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Rob and Stephanie Mauck

Rob Mauck, of Waukesha, who has autism, epilepsy and other conditions, testified at a public hearing Monday about planned changes to Medicaid programs for people with disabilities. With Rob, who used a special prompt method, is his mother Stephanie, who also testified.

Yael Kerzan, a disabled adult, enjoys her jobs at Wal-Mart and Northwoods Inc. of Wisconsin, a center for disabled workers in Portage.

“It makes me feel self-worth in the morning,” she said.

Her mother, Dallas Kerzan, is worried that changes to the state’s Family Care and IRIS programs could do away with local providers such as Northwoods.

“I am afraid that this could close my daughter’s facility-based work center,” she said.

The Kerzans, of Pardeeville, spoke at a public hearing in Madison on Monday about changes the state plans to make next year to Family Care and IRIS, Medicaid programs that provide home care, job support and other services to more than 55,000 disabled and elderly Wisconsin residents.

Currently, eight regional managed-care organizations, or MCOs, oversee the services for about 43,000 people through Family Care. Another 12,000 people use IRIS (Include, Respect, I Self-Direct) to choose their own caregivers.

People in both programs, which are designed to keep people out of nursing homes, get medical care through other Medicaid coverage.

Under the changes, outlined last week by the state Department of Health Services in a “concept paper,” the MCOs will be replaced by integrated health agencies, or IHAs. The agencies, expected to operate as insurance companies, will oversee supportive services and medical care, and offer an IRIS-like option.

Three IHAs will be in each of three regions. The department has not specified the regions.

The agencies will be paid set amounts for each person enrolled, which will “incentivize IHAs to provide high-quality, cost-effective care,” the health department said.

The department said the changes, called for in the state budget passed last year, will help slow the growth in cost of long-term care, expected to cost $3.4 billion this year.

Among the changes is a requirement that Dane County and seven other counties that haven’t adopted Family Care must do so.

Dane County has contributed extra money, which brings in federal matching money, to provide supportive services that county officials say are richer than those in Family Care. There is a waiting list, however, which is supposed to go away under Family Care.

More than three dozen people spoke at the hearing at the Alliant Energy Center, one of two hearings held Monday. The other was in Eau Claire.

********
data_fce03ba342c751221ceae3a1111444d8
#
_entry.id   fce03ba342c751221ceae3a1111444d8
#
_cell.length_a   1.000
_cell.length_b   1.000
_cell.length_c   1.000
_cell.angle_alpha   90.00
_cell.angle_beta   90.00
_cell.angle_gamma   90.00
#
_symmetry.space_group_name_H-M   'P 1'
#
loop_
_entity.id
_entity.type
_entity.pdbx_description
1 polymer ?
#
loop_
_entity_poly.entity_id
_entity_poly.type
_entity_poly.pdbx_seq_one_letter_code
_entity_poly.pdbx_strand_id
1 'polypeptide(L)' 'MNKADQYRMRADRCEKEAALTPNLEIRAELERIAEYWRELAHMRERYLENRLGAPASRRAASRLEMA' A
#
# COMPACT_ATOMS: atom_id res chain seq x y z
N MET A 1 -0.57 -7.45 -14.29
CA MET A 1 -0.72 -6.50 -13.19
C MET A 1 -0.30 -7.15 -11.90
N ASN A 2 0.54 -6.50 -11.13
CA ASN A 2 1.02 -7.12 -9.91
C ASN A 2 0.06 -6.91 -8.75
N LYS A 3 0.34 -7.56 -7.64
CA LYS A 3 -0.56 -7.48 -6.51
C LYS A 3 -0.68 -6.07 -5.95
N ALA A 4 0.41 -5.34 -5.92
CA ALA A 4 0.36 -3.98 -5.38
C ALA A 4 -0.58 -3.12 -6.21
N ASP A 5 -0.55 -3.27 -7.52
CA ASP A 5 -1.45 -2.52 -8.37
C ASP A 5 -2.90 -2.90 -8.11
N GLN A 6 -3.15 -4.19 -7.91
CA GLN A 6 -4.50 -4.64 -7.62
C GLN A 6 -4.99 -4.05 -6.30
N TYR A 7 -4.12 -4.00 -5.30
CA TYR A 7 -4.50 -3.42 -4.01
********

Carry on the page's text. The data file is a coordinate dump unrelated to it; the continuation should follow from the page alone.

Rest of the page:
Many speakers said they are concerned that the self-direction option the IHAs must provide won’t allow as much independence and flexibility as IRIS.

Others said they’re worried that the IHAs, which could be for-profit companies from out of state, won’t contract with many of the local providers now serving many people in Family Care or IRIS. A requirement to do so expires after three years, according to the concept paper.

Providers of housing could be among those impacted, said Lincoln Burr, executive director of Rehabilitation for Wisconsin in Action.

“It puts small providers at risk,” Burr said. “It also makes a substantial risk for people (with disabilities) to have to move.”

Some speakers said the state should have five regions for the IHAs, not three. That would allow more of the MCOs to apply to become IHAs, they said.

“Three regions is very large in this state,” said Cindy Piotrowski, director of the Aging and Disability Resource Center of Portage County.

Stephanie Mauck’s 23-year-old son, Rob, has autism, epilepsy and difficulty speaking, and has learned to communicate through a special prompting method. He has learned that and other skills through IRIS, Mauck, from Waukesha, said, and she is concerned the IHAs will try to reduce such services by cutting costs.

“Individual budgets must be based on the participant’s assessed support needs,” she said.

Peg Olsen, of Madison, said her son, Eric, 53, has Down syndrome and lives in a Madison apartment with a roommate.

Olsen said she was upset to read the concept paper’s explanation for why changes are needed. The paper said Medicaid cost growth impacts other needs “including education, transportation and tax relief.”

“I couldn’t believe my eyes when I saw that,” she said. “Do we really want to fix Wisconsin’s perceived budget problems on the backs of people with disabilities?”

Bill Hanna, assistant deputy secretary for the Department of Health Services, said the concept paper will be refined before it is submitted by April 1 to the state Legislature’s Joint Finance Committee, which must approve the changes.

If the budget committee approves the plan, DHS will develop a waiver application to the federal government. That document will contain much more detail and will be available for public comment, Hanna said.

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David Wahlberg is the health and medicine reporter for the Wisconsin State Journal.